The Case for the Corporate Co-Trustee: Peace of Mind

Oct 14, 2019 | Understanding Trust Administration

We think the corporate co-trustee arrangement is an ideal solution for families with wealth. In this arrangement, a family member or individual shares the responsibility of trusteeship with a corporate trustee like Cumberland Trust.

Typically, naming a corporate trustee to serve as trustee or co-trustee provides many more client protections than utilizing a sole individual trustee.

Here are some of the ways a corporate trustee or co-trustee can provide additional protection:


Trust companies are monitored by independent and government entities. This promotes effective implementation of processes and procedures and compliance with applicable regulations.

Checks and Balances

Many corporate trustees like Cumberland Trust operate as a “directed trustee,” allowing the grantor or the beneficiaries to use their preferred financial advisor to handle the investment management of the trust’s liquid assets.

When utilizing a directed trustee, any conflict of interest that can exist when a trustee also manages the assets of the trust is eliminated. Under this model, financial advisory firms can add an additional layer of safeguards to trust accounts by overseeing invested assets and account activity.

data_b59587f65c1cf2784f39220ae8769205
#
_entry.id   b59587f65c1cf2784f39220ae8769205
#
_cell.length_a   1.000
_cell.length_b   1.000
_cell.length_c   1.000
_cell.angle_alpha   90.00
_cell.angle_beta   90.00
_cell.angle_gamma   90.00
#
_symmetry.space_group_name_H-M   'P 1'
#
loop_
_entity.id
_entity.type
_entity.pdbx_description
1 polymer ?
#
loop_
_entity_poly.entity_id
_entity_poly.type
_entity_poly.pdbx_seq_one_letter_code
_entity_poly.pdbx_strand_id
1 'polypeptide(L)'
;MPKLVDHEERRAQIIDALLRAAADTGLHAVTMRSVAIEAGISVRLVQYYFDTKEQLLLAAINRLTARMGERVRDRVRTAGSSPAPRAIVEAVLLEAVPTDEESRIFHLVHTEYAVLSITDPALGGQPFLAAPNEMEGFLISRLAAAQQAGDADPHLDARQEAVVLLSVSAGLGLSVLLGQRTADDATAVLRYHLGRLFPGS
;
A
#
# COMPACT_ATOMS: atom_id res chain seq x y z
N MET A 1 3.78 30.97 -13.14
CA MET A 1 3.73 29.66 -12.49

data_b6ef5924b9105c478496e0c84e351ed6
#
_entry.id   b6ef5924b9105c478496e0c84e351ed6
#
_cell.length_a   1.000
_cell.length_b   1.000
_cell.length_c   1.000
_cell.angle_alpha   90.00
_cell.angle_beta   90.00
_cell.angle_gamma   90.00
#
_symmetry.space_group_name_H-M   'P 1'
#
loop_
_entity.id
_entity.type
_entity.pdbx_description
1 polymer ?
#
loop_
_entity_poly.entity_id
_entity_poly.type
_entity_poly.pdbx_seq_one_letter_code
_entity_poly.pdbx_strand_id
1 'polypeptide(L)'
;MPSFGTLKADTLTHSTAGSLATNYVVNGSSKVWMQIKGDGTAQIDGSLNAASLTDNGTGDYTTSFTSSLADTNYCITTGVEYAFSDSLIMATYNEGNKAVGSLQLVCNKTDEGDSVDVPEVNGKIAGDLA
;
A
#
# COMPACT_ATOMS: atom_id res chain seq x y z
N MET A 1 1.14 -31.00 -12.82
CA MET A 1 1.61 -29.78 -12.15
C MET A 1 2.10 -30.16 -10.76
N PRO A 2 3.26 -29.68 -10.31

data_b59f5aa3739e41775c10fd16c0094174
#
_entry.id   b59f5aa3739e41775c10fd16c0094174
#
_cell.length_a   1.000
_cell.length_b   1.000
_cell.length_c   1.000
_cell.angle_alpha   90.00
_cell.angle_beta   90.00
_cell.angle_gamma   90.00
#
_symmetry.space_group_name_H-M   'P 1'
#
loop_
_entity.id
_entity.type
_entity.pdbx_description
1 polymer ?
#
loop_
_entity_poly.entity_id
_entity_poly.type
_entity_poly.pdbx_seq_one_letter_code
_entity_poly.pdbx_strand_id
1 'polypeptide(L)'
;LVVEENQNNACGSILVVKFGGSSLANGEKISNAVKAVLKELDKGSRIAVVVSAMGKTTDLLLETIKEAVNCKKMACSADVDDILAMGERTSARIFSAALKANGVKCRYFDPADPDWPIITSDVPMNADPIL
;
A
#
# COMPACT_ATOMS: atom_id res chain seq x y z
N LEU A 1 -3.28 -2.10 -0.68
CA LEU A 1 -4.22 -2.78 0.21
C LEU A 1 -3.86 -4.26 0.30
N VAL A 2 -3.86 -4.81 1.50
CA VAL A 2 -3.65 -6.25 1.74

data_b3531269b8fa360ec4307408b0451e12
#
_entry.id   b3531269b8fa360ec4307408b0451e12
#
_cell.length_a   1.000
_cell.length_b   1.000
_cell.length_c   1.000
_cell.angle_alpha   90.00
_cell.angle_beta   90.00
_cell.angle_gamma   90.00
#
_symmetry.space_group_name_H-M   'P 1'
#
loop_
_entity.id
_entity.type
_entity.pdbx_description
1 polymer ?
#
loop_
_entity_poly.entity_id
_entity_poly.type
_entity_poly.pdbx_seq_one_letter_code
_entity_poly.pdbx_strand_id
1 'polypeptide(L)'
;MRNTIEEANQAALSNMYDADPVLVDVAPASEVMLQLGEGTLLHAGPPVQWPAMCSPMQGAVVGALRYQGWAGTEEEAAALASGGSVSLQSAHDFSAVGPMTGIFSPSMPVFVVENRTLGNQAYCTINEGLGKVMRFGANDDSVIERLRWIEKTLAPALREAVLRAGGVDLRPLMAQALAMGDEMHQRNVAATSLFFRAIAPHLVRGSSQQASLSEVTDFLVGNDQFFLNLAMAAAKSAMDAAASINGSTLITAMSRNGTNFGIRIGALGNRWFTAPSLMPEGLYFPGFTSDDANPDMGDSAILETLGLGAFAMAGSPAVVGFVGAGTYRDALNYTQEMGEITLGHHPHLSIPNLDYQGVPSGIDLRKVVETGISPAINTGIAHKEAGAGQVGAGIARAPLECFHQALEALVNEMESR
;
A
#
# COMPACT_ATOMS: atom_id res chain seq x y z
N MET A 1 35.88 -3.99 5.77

Serving as trustee or co-trustee for a family is an important job that requires a great deal of bookkeeping and many administrative duties, which trust companies are better equipped to undertake. Trust companies often have more standardized record-keeping and reporting practices in place which ensures various aspects of administration of the account are carried out and accurately documented.

A corporate trustee or co-trustee can help clients feel confident that their trust and estate accounts are protected.

To learn more about The Case for the Corporate Co-Trustee, see our other articles in this series:

The Case for Corporate Co-Trustees

The Case for the Corporate Co-Trustee: Maintaining Family Harmony

The Case for the Corporate Co-Trustee: Continuity for your Family

The Case for the Corporate Co-Trustee: Modern Family Dynamics